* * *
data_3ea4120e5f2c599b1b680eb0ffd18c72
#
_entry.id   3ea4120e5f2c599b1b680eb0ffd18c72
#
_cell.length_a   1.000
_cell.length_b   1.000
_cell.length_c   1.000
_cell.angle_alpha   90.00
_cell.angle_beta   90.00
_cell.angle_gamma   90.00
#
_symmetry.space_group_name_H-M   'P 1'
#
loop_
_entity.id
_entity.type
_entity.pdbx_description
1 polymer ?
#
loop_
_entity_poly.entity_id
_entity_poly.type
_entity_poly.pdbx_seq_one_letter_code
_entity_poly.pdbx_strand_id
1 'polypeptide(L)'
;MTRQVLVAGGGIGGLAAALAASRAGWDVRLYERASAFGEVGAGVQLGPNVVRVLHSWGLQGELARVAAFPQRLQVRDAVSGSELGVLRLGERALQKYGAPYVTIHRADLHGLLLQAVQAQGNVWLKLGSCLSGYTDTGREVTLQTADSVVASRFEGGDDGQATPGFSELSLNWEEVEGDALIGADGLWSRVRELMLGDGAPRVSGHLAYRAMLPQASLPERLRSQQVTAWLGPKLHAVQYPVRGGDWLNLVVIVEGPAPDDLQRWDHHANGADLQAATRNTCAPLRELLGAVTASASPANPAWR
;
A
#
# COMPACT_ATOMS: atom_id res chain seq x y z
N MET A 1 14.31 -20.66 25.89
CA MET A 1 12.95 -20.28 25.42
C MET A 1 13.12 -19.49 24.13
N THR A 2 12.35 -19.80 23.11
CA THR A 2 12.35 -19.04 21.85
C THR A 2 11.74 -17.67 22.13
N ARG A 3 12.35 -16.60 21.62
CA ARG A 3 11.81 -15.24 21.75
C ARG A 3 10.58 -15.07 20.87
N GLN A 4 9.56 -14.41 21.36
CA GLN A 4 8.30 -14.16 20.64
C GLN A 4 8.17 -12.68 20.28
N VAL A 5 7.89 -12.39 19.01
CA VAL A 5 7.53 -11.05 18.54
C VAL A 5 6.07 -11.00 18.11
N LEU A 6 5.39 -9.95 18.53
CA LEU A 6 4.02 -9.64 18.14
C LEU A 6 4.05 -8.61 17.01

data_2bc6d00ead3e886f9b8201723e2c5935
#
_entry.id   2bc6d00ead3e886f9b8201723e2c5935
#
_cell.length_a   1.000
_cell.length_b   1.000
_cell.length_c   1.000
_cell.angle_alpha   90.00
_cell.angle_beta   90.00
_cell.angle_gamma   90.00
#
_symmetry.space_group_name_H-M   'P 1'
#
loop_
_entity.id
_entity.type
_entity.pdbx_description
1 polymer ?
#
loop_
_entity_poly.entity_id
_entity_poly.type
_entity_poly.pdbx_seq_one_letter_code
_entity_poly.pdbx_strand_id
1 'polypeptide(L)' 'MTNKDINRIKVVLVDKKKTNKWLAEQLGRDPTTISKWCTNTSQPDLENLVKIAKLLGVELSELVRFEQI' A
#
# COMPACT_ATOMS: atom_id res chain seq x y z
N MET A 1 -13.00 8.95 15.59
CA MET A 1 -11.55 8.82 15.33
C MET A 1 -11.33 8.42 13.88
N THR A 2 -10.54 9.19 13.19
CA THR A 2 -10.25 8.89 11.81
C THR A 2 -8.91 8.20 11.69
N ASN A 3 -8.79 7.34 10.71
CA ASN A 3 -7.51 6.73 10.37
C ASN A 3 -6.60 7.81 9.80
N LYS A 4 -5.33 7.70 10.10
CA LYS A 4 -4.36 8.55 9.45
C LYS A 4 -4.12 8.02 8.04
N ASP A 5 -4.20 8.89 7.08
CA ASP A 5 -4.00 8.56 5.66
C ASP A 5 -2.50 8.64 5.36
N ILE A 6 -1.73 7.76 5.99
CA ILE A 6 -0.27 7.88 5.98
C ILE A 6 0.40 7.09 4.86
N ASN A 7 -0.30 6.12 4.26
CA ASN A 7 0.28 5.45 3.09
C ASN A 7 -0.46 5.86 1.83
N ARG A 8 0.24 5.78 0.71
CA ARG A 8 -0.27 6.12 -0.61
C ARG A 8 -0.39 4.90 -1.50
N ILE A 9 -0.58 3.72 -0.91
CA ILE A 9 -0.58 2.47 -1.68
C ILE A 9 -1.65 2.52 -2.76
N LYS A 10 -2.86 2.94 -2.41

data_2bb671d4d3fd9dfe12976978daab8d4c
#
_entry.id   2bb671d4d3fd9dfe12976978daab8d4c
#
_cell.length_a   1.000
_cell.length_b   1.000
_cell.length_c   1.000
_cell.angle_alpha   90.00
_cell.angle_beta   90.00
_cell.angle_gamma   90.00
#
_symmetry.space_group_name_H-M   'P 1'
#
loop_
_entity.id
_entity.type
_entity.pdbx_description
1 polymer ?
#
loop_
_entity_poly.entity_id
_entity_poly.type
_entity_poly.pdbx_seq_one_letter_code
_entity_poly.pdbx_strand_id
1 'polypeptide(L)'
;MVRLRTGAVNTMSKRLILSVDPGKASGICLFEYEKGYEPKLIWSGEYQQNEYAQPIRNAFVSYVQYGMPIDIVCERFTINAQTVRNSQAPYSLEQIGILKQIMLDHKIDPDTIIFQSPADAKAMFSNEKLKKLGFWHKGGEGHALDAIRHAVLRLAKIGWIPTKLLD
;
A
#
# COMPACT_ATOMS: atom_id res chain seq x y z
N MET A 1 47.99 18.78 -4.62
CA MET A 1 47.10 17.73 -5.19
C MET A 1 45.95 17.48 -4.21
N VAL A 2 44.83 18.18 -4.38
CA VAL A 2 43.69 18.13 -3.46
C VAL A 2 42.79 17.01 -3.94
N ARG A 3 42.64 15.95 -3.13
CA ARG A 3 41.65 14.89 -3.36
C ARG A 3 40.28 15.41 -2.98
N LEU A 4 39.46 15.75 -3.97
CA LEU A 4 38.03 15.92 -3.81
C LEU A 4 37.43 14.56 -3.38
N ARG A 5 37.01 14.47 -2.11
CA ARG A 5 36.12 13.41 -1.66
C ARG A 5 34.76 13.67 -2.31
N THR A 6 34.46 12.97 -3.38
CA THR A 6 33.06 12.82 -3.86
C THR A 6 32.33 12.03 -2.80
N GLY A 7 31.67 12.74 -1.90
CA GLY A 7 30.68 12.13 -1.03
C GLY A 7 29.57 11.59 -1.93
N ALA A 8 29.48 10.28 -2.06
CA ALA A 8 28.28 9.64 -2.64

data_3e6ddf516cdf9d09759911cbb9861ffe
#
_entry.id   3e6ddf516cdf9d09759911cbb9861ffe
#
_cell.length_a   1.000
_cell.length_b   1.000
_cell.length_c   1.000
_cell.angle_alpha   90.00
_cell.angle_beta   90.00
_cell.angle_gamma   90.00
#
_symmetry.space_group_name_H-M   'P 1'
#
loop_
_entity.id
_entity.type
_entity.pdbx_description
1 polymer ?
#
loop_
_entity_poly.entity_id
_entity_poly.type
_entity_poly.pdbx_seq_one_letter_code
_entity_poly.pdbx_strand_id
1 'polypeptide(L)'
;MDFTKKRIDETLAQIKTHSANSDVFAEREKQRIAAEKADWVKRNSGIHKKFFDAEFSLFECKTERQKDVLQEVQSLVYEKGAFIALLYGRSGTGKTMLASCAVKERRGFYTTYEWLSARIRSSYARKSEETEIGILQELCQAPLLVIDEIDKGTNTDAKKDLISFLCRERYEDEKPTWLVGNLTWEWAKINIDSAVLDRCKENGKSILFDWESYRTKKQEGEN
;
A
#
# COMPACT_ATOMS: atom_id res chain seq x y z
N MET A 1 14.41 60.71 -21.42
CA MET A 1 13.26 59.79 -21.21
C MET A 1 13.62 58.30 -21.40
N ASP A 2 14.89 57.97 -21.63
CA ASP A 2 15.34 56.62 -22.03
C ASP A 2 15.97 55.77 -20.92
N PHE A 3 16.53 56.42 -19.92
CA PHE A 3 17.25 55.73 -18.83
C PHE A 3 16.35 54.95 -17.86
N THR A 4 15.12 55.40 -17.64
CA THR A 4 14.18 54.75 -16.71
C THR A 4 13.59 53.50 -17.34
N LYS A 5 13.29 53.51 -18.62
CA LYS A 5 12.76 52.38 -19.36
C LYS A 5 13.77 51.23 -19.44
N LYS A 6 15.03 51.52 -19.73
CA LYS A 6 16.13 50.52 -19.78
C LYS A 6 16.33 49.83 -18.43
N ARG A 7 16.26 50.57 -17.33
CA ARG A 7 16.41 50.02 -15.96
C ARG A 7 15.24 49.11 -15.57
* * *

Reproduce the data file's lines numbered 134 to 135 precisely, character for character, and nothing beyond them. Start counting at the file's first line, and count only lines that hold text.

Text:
N MET A 1 47.99 18.78 -4.62
CA MET A 1 47.10 17.73 -5.19